University of California-Los Angeles (UCLA) “study finds that yoga and meditation can help minimize cognitive impairment”, according to UCLA release issued on May 10.
To reduce risk for Alzheimer’s, skip Lumosity (games claiming to improve memory, etc.) and get onto the yoga mat, release on this study by UCLA-led team of neuroscientists and funded by the Alzheimer’s Research and Prevention Foundation, adds.
It further says: “If you or your relatives are trying to improve your memory or offset the risk for developing memory loss or dementia, a regular practice of yoga and meditation could be a simple, safe and low-cost solution to improving your brain fitness”.
Hindu statesman Rajan Zed, in a statement in Chicago today, called the UCLA looking into the usage of multi-faceted yoga to combat Alzheimer’s “a step in the positive direction”. Zed urged all major world universities to explore various benefits yoga offers.
Yoga, referred as “a living fossil”, was a mental and physical discipline, for everybody to share and benefit from, whose traces went back to around 2,000 BCE to Indus Valley civilization, Zed, who is President of Universal Society of Hinduism, noted.
Rajan Zed further said that yoga, although introduced and nourished by Hinduism, was a world heritage and liberation powerhouse to be utilized by all. According to Patanjali who codified it in Yoga Sutra, yoga was a methodical effort to attain perfection, through the control of the different elements of human nature, physical and psychical.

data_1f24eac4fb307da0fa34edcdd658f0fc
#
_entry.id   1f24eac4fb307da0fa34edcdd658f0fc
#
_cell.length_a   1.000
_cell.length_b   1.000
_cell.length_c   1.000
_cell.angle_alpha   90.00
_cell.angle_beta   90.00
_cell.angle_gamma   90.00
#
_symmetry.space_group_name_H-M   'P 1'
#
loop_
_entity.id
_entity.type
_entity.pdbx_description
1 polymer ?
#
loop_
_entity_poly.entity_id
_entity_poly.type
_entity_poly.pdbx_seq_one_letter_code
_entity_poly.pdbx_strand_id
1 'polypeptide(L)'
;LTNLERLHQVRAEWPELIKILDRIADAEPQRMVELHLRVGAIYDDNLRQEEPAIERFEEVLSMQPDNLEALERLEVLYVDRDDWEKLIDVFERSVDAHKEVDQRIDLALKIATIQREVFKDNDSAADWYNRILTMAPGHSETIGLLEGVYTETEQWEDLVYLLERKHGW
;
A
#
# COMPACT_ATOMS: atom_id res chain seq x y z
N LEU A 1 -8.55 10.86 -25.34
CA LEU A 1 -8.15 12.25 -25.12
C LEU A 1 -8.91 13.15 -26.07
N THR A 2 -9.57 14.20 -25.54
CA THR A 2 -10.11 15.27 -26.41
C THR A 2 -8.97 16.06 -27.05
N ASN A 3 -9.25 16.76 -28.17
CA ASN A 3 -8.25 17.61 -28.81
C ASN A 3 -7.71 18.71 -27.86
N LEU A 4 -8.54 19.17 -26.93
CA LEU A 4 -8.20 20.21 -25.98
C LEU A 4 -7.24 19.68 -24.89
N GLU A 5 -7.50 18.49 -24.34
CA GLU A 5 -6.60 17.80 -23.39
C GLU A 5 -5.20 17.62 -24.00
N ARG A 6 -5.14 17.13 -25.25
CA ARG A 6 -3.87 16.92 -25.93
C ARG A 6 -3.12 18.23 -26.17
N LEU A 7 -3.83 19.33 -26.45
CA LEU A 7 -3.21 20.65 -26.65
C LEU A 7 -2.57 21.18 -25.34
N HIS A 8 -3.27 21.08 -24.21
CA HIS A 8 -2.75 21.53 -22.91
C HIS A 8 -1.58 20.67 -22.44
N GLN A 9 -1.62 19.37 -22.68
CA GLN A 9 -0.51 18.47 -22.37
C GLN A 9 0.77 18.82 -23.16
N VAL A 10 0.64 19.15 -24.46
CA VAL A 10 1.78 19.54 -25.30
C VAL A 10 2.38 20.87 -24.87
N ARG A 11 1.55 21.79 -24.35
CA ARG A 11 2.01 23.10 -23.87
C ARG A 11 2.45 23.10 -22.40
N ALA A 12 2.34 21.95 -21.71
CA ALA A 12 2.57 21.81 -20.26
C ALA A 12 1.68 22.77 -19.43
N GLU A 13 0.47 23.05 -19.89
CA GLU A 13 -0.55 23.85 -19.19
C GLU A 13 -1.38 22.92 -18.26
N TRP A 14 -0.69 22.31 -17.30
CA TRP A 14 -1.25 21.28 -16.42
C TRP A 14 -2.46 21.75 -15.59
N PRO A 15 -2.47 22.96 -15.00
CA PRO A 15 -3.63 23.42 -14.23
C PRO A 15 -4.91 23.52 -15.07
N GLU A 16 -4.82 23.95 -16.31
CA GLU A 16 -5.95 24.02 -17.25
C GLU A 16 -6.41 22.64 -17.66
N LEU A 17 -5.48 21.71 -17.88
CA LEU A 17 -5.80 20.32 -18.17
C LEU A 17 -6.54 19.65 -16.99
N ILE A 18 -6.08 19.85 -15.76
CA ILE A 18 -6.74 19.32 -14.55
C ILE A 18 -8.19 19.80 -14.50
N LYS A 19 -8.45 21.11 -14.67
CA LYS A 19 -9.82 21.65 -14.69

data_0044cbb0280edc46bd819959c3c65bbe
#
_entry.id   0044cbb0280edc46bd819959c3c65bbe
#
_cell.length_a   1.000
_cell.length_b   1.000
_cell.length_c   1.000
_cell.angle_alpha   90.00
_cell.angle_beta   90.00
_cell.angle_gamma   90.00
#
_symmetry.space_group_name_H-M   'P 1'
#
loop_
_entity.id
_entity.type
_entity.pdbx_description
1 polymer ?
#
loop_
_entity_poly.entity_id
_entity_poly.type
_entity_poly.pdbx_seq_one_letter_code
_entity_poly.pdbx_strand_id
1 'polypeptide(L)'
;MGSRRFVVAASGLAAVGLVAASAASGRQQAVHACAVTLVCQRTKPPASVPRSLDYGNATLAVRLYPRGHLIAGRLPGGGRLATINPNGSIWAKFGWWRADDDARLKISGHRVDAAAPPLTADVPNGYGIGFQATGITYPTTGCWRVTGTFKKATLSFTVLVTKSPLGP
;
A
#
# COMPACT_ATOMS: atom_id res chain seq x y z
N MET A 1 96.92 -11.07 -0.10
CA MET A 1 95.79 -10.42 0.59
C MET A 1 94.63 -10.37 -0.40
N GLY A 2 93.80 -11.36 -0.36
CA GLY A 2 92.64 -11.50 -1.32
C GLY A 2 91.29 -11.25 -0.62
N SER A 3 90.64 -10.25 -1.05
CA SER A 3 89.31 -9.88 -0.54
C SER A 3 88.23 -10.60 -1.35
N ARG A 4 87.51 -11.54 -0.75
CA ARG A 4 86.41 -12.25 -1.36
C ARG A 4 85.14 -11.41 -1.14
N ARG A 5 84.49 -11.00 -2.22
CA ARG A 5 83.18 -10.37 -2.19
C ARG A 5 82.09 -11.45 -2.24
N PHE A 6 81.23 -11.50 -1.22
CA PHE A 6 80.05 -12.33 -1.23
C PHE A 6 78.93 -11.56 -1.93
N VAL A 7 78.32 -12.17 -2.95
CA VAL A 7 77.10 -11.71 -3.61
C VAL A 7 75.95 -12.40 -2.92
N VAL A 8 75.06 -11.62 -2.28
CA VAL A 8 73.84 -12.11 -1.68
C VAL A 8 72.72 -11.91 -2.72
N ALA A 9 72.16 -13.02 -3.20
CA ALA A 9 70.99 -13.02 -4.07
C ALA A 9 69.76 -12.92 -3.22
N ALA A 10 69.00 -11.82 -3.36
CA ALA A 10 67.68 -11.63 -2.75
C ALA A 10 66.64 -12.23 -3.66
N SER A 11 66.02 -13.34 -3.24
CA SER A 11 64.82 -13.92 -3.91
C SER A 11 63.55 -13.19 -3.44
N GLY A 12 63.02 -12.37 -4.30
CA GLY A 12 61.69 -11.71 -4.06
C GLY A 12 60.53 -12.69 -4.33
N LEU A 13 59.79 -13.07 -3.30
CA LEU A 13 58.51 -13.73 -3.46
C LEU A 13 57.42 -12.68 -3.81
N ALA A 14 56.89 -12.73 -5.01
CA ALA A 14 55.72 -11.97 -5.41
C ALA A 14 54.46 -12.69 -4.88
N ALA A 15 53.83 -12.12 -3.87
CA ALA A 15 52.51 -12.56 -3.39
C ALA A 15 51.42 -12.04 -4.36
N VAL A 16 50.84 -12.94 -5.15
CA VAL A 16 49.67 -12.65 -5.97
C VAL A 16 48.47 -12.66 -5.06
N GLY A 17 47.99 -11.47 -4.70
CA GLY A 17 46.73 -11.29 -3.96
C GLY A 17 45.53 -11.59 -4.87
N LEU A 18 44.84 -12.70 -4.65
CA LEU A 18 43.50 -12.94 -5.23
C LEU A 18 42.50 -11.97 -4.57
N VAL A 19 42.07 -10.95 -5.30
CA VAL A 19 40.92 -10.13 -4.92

According to US National Institutes of Health, yoga may help one to feel more relaxed, be more flexible, improve posture, breathe deeply, and get rid of stress. According to a recently released “2016 Yoga in America Study”, about 37 million Americans (which included many celebrities) now practice yoga; and yoga is strongly correlated with having a positive self image. Yoga was the repository of something basic in the human soul and psyche, Zed added.
UCLA claims to be “known worldwide for the breadth and quality of its academic, research, health care, cultural, continuing education and athletics programs”.